Many people underestimated this Australia side coming into the series. They are currently in transition, with many of the old guard, the likes of Hussey and Ponting, bowing out. Despite this, I watched Australia annihilate Sri Lanka last Boxing day at the MCG. This crushingly clinical victory was perhaps an indication as to the actual strength of this team. Despite Shane Warne declaring himself fit and ready for selection once more, the Aussies have opted for youth. This has led to the emergence of a potentially great cricketing talent in the form of 19-year-old Victorian, Ashton Agar. He followed up an understandably nervy bowling display with what was quite simply the best batting display by a number 11 in a test match. With looks that suggests he is the love child of Mitchell Stark and Sachin Tendulkar, Agar, with a little help from England’s bowlers, shot an incredible 98 opposite Phil Hughes to give the Aussies hope in a match which at that point was all but dead and buried. Newspaper sub-editors everywhere let out a collective sigh as he was caught two runs short of his century, and the headline ‘Ash-tonne’ became redundant. Naturally, the country has gone wild for him, particularly in my home state of Victoria. The born and bred Melbourne lad has been plastered all over TV screens for the past week with his cricket-obsessed family, teachers and coaches all waxing lyrical about the wonder kid who has the traits of ‘a young Brian Lara’. It was perhaps this media pressure that led to his rather underwhelming 14 in the second innings.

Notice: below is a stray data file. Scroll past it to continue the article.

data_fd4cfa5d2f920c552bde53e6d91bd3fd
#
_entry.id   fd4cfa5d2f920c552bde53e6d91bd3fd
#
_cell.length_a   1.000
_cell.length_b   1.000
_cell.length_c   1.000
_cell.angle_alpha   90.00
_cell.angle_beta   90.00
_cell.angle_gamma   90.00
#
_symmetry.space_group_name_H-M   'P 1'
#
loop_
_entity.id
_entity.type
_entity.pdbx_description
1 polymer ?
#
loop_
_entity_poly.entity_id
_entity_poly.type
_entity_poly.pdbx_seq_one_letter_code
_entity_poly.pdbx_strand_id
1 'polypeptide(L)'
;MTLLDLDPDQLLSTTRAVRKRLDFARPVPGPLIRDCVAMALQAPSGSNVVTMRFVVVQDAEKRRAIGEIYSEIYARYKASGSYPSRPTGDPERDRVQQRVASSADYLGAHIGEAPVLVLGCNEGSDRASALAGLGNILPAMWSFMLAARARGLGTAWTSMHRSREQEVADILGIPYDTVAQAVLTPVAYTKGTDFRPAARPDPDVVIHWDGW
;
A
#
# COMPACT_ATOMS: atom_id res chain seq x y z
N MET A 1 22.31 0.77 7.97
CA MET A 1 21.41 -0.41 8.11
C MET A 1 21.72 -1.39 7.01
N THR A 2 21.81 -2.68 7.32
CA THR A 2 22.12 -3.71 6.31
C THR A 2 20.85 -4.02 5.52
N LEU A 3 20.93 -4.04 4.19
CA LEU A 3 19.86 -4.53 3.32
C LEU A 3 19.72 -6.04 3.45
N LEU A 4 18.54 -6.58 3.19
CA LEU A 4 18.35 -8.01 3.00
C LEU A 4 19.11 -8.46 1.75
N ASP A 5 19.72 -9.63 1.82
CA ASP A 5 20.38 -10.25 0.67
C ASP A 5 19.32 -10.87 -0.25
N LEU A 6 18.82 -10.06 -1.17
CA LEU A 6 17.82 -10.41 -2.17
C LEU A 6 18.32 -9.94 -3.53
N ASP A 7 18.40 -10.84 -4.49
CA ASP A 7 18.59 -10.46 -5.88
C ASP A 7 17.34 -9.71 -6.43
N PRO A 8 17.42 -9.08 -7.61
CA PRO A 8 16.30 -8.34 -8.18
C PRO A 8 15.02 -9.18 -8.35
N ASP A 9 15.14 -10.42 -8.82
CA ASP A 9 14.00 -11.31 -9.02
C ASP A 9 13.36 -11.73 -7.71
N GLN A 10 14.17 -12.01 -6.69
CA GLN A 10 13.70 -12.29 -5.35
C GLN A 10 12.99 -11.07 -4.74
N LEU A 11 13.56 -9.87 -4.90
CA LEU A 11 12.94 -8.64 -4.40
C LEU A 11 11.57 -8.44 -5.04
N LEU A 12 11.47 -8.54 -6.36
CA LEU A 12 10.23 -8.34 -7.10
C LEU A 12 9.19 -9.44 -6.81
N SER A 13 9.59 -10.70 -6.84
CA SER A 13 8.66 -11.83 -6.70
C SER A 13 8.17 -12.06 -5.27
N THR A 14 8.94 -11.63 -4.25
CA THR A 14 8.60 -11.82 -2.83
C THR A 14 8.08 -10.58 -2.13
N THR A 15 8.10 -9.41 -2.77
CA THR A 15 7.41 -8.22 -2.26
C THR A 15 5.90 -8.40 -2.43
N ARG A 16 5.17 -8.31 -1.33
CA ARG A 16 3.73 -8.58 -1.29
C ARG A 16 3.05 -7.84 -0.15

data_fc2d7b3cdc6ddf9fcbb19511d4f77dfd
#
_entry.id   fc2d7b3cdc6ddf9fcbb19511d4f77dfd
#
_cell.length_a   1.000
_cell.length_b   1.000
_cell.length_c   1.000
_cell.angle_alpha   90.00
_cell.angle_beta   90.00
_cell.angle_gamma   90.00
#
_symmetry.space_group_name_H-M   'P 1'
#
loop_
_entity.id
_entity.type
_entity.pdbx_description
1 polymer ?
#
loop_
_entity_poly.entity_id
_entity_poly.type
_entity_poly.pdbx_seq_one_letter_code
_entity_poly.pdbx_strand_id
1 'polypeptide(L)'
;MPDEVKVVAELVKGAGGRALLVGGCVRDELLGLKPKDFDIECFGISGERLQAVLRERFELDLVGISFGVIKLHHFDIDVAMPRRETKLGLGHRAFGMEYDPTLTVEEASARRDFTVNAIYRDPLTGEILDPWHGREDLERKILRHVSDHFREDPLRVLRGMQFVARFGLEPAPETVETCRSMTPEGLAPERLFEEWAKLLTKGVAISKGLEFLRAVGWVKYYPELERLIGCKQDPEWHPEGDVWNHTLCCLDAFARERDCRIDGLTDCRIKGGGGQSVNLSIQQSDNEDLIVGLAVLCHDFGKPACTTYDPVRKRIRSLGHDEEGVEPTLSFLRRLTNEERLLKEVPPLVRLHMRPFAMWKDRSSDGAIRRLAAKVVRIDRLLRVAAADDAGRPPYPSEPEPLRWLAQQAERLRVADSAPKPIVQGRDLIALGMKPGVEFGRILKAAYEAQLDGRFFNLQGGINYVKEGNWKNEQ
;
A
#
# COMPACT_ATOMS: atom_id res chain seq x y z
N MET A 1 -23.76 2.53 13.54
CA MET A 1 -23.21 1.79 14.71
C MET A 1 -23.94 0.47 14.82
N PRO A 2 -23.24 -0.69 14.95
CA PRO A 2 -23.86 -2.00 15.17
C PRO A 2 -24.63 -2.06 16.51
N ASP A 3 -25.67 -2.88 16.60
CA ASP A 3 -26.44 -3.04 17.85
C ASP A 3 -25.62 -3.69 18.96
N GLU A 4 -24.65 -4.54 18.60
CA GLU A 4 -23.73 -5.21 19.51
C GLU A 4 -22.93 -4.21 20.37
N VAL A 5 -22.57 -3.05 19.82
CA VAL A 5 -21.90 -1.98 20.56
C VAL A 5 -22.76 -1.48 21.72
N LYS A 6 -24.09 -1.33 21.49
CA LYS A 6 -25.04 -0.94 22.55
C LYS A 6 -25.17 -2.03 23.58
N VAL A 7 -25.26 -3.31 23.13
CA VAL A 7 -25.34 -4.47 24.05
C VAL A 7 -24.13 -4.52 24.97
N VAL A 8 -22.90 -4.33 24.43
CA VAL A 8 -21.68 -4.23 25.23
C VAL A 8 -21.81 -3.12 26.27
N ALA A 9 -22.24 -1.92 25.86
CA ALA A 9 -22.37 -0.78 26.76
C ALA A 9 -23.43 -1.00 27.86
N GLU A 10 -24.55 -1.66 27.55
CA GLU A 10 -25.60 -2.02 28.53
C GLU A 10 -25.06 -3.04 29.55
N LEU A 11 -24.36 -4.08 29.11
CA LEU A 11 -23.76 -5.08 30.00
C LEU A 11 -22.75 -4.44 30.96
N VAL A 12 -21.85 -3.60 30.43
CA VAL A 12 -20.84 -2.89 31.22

There is one moment from the test that seems to have polarised the cricketing community. Stuart Broad edged behind and was caught. A seemingly very straightforward decision for umpire Aleem Dar yet one that he got catastrophically wrong. Broad was given not out, and Australia were denied the right to review the decision, having used up all their opportunities, rather wastefully, earlier in the innings. Broad, knowing full well he edged the ball, waited at his crease for the umpire’s decision instead of respectfully walking from the field. He hadn’t broken any rules, but instead, according to some, had offended the ‘spirit of the game’. To walk or not to walk is the question that seems to be on the lips of pundits and adorns the back pages of every newspaper. In Britain, that is. Here in Oz, there is a quite different attitude. The Australians are very wary of being accused of double standards. In the very same test match, Agar had been seemingly run out and elected to wait for the umpire’s decision, and none of the Australian team were inviting Jonathan Trott to stay at the crease when he was given out for lbw, despite his bat first connecting with the ball. Michael Clarke, now captaining the tourists, was involved in a similar incident from a Kevin Pietersen ball in Adelaide during the 2010/11 series. The ruling was overturned on review, but the same principle applies; he waited for the Umpire’s decision. Despite grumblings from Holier than Thou former wicket keeper Adam Ghilcrist it has always been Australian policy to wait for the umpire. The Aussie media are instead taking aim at the DRS system and poor old Mr. Dar.